Revolutionary movements begin as coalitions of conservatives, moderates, and radicals. As they accomplish early goals, many of the conservatives drop-out and the radicals raise their sights. The moderates then becoming the trailing group, while the early radicals fragment into moderate and more radical groups. Rinse and repeat. Eventually, power passes to the radical minority. More and more people shift to the ranks of the already-satisfied and the alarmed-by-radicalism. Eventually the forces of order decide that the balance of power is now on their side. Disaster then follows for everyone as repression hammers radicals, moderates, and conservatives alike. We may be seeing the same process in Hong Kong.
In July 2019, groups of young protestors, wearing hard-hats and black T-shirts, began to confront the police. They broke into the Legislative Council building, surrounded police stations, and pelted the police with bricks. Generally, cops don’t like this. On 5 August 2019, demonstrators disrupted transportation and issued a call for workers to stay home.
The government finds itself in a dilemma—for the moment. On the one hand, it cannot respond too aggressively against a protest movement that claims that Beijing is intruding into Hong Kong affairs. That would prove their point. It has to continue the charade.
On the other hand, it has begun to exert counter-pressure. For one thing, support for Carrie Lam is unyielding. For another, it keeps issuing verbal warnings that the protests are going too far. On 6 August 2019, a senior Chinese official said “I want to warn all the criminals to not wrongly judge the situation and take restraint for weakness. A blow from the sword of law is waiting for them in the future.” A blow from a piece of rebar is more at hand. There is a long tradition of Chinese governments co-operating with organized crime. Sluggers for one or more of the Hong Kong “triads,” armed with sections of rebar, attacked a bunch of demonstrators in July 2019. For some reason, the police were slow to respond. Then, the past Spring has seen the 30th anniversary of the Tiananmen Square protests. Do people in Hong Kong believe that the Chinese government will not, cannot repeat the experience?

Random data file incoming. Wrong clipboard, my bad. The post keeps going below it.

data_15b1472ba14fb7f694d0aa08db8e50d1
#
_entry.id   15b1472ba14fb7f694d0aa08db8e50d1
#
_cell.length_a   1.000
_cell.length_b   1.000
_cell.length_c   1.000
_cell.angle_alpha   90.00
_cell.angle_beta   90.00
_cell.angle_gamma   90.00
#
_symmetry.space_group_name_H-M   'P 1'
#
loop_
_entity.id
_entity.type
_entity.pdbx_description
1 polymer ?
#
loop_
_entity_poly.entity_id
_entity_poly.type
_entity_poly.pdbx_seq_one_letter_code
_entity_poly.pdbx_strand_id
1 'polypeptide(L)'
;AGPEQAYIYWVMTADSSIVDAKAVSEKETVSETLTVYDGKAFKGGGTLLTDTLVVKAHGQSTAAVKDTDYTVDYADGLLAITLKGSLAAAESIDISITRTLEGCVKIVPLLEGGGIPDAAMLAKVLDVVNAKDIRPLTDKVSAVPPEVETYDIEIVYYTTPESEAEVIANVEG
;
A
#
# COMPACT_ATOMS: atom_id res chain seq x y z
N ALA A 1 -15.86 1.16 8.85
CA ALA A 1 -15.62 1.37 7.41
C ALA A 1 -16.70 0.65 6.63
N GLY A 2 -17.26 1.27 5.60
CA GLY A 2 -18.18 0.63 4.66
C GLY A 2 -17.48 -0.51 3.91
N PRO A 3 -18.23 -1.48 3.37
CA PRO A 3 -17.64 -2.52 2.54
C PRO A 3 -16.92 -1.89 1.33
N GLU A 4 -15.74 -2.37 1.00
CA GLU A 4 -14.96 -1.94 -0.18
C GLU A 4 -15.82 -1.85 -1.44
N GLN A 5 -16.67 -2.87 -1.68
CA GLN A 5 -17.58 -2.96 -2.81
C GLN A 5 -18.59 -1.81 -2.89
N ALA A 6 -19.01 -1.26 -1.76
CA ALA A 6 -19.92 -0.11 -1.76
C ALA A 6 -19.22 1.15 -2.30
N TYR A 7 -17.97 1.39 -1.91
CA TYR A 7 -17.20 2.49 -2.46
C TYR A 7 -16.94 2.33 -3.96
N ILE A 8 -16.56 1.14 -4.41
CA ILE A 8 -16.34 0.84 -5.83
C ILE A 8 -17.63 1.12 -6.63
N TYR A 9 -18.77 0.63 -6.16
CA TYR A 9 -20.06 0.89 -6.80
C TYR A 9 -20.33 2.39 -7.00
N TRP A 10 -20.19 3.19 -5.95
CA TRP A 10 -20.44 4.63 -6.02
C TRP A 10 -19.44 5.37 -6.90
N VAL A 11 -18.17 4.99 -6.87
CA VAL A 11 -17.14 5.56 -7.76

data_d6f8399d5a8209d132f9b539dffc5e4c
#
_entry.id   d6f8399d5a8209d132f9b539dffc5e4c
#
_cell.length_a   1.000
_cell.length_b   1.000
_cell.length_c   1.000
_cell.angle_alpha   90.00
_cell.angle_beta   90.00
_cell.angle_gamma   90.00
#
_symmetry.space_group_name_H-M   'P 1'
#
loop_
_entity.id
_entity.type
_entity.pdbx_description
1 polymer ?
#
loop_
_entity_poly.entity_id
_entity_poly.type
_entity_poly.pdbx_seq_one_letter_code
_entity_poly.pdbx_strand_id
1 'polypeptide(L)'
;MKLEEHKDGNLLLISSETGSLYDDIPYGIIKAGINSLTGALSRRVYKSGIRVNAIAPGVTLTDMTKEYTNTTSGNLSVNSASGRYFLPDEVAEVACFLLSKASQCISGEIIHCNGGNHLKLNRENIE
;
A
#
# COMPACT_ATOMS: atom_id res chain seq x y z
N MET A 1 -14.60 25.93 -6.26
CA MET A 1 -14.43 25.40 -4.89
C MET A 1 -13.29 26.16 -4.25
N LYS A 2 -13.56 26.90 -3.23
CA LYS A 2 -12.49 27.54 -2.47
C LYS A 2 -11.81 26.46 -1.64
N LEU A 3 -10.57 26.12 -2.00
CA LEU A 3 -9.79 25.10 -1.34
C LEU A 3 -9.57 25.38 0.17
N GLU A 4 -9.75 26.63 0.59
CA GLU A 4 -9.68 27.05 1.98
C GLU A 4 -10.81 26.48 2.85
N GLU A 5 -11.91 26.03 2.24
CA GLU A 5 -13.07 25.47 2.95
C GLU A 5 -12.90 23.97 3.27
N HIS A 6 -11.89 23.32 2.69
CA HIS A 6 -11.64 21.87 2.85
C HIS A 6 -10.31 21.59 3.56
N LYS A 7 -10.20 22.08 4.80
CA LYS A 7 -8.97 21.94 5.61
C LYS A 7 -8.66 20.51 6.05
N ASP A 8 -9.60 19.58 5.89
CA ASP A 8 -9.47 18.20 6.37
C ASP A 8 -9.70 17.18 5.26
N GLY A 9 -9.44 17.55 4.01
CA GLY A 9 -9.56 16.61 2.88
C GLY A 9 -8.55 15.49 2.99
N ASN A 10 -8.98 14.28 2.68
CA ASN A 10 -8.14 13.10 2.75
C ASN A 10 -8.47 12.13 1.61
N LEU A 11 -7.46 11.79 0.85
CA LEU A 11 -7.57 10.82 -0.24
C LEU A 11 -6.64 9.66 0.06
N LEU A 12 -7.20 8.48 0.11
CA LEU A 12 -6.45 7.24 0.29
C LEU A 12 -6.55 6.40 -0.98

Veering off in a different direction, what if one underlying source of the protests is the growing inequality within Hong Kong? In particular, housing prices have sky-rocketed without any government response. As on the mainland, powerful economic interests dominate the government. However, it is claimed that the Hong Kong interests are property development moguls, rather than the Communist Party.
What if Beijing announced that it would allow the development of housing in “brownfield” and farm areas, subsidize rents, and extend mass transit? How many protestors would peel off? It seems like a better approach than shooting people. Almost anything is.
 Crane Brinton, The Anatomy of Revolution (1938). Sure, it’s old. So is Thucydides, so is Adam Smith, so am I.
 In Chinese culture, “Black corresponds to water and … is the color of heaven, symbolizing the northern and western sky. This color represents immortality, knowledge, stability and power.” NB: My underlining. The youthful demonstrators have adopted the cry “Be water.” But black is also associated with “darkness and secrecy. The word ‘mafia’ translates to ‘black society’ in Chinese.” https://www.chinahighlights.com/travelguide/culture/lucky-numbers-and-colors-in-chinese-culture.htm
 Daniel Victor and Alan Yuhas, “How the Demonstrations in Hong Kong Have Evolved,” NYT, 9 August 2019.
 For one example, see Brian Martin, The Shanghai Green Gang: Politics and Organized Crime, 1919-1937 (1996).
 Nathaniel Taplin, “Hong Kong Needs Urgent Action,” WSJ, 9 August 2019.